Nighttime in the archopolis.
The star Algo dipped beneath the horizon over the planet Palm, and the lights came on in the Camineet-Parolit arch'. The blare of brilliant white lamps designed to turn night into day on the elevated highways running over and through the city. The brilliant colors of corporate symbols on the towers soaring above Downtown, and beneath them their smaller brethren, the bright signs luring patrons to theaters, restaurants, bars, and clubs, to all-night MultiMarts and to parlors where human degradation was a commodity to be bought and sold.
In the shadows cast by this blaze of light lurked the denizens of the night--the gangers, the street thrills, the metachem dealers, the dreamheads, the rockers, the gutterboys. They owned the streets and the groundways after dark; to linger too long outside a club or bar was to stray into their world. Some did so willingly, others by accident, and every night not all of each kind was able to reemerge into the light.
How different it was here, Jason Wulfeburne thought, as he stepped up to the doors of the Fairlane Building in the Skyhaven district. In Skyhaven, regular patrols of Division of Law Enforcement agents and robots kept the streets clear, augmented by private security firms. The doors to the luxurious condominium complex, for example, looked like glass but were in fact armored polymers capable of standing up to a vulcan burst or plasma cannon round. In the lobby, the front desk was manned by a liveried clerk, but two Wren186 androids flanked the door and two Polezi robots stood near the bank of elevators. Moreover, Wulfeburne knew that in case of serious trouble, the Fairlane had a rapid-response contract with Emerald Legion Security that would bring armored troopers down on any troublemakers.
Peace through superior firepower.
Wulfeburne reached into his suit pocket and brought out an ID smartcard. To save the trouble of having to check him in past security every time he visited, his host had paid to put him on a permanent guest list. Wulfeburne slotted the card, then inputted a five-digit code on a keypad to verify his identity. The doors unsealed and slid open.
The mosaiced tiles of the lobby floor weren't actually the stone they resembled, Wulfeburne knew, but the desk, chairs, and the trim around the walls were actual wood. In AW 1275, wood was by no means cheap, something of a minor status symbol in the industrialized, metal-and-plastic world of the archopolis.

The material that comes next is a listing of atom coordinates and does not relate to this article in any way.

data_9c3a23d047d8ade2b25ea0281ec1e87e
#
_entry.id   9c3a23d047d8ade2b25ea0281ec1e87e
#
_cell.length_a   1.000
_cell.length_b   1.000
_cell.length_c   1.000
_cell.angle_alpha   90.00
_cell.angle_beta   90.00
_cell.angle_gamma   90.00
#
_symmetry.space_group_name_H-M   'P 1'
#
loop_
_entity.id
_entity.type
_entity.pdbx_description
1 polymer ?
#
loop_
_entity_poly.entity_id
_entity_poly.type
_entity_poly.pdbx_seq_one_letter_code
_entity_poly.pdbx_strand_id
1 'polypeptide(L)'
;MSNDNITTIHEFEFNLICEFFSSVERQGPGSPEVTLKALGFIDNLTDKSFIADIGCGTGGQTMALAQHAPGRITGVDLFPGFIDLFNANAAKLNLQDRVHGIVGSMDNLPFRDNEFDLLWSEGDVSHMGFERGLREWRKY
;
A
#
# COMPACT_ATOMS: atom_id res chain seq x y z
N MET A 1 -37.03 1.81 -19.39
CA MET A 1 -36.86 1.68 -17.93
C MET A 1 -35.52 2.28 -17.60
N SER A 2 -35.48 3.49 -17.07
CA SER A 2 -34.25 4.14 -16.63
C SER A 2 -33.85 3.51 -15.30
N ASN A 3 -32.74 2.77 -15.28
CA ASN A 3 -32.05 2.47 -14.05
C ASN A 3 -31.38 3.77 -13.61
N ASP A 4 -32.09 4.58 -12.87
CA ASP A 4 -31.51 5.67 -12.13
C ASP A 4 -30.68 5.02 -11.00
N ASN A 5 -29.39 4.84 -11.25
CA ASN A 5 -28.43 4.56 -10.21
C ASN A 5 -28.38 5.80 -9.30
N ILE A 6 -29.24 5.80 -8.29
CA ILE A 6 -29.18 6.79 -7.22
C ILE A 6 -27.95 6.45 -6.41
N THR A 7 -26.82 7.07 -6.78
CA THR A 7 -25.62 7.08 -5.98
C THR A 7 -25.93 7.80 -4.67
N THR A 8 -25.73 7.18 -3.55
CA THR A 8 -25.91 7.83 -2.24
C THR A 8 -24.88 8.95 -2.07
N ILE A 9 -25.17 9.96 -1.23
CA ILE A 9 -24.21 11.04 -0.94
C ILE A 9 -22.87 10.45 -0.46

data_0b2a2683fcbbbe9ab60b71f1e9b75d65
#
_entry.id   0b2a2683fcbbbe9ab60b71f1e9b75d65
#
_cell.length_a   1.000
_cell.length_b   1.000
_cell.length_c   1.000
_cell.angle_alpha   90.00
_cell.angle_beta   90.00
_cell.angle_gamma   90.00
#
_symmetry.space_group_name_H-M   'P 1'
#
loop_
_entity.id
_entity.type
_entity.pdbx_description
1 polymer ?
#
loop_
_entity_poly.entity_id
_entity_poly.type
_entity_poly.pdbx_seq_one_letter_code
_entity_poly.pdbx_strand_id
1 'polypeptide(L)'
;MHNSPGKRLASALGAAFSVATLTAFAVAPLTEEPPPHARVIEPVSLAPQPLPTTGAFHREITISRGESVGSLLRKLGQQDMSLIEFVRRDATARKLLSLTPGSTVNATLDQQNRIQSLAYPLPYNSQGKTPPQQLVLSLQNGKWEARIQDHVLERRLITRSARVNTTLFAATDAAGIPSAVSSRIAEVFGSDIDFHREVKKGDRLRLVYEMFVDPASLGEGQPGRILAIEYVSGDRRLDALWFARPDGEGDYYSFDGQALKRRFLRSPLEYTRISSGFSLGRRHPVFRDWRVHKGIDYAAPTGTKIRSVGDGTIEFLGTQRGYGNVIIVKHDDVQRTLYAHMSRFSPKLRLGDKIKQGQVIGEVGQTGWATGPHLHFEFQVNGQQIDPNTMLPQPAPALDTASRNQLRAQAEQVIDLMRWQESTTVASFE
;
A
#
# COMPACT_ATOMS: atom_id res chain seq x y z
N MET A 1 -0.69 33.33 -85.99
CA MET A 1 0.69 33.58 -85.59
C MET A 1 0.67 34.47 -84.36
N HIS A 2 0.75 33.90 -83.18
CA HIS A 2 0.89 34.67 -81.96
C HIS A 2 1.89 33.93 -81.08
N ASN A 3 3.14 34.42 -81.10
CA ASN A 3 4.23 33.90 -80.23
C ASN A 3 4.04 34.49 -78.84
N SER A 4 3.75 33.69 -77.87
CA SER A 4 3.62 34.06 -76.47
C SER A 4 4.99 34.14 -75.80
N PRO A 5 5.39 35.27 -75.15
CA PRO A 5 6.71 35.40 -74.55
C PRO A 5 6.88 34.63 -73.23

The elevators required Wulfeburne to slot his card again to activate one, though no additional code was necessary. The two robots regarded him impassively, their forms eerily reminiscent of armored knights from a long-past age. The doors opened, and he stepped inside.
"Seventeenth floor," he said, and the machines responded. The doors closed, and the elevator whisked him upstairs smoothly and efficiently. There were no stops along the way; the inhabitants of the Fairlane didn't pay the outrageous prices for their condominiums just to wait for other people.
"We are now arriving at the seventeenth floor," the elevator declared as it slid to a stop.
Wulfeburne strolled down a carpeted hall until he came to the door he wanted. A light touch on a panel next to the door sounded a chime inside the condo suite although the soundproofing kept him from hearing it. One of the benefits offered by the Fairlane was that, if one wanted, one could have the Spikers, the Rendak Redboys, and Jaxx Edgeblood over for a retrothrash jam session, and the neighbors would never know.
Of course, when Paul Herrod opened his door, no orgiastic wave of noise and mayhem flowed out over the threshold.
"Good to see you, Wulfeburne; you're the last of the Circle to arrive."
Herrod was one of those men who projected an aura of confidence and respectability. His brown hair was shot through with silver; his dark, executive-styled two-piece carbonsuit was appropriate for the hour, and his face appeared open and guileless. His grip was firm, the kind that implied strength and forthrightness.
"I'm sorry for the delay," Wulfeburne said. "Some macrobike gang decided to run the roadpass grid on Highway Segment 16 and then shot it out with the DLE and an aerotank. It took thirty minutes just to scrub them off the road." Just another slice of life in the arch', a taste for violence leading gutterpunks into a fiery end. That was all their lives had amounted to, a minor irritant to drivers and a fifteen-second newsblip.
Herrod made a face.
"Typical," he remarked, "but then, it is things like that which led us to form the Circle in the first place. Can I get you anything? Coffee, mila, something harder?"
"Nyshar, if you have it."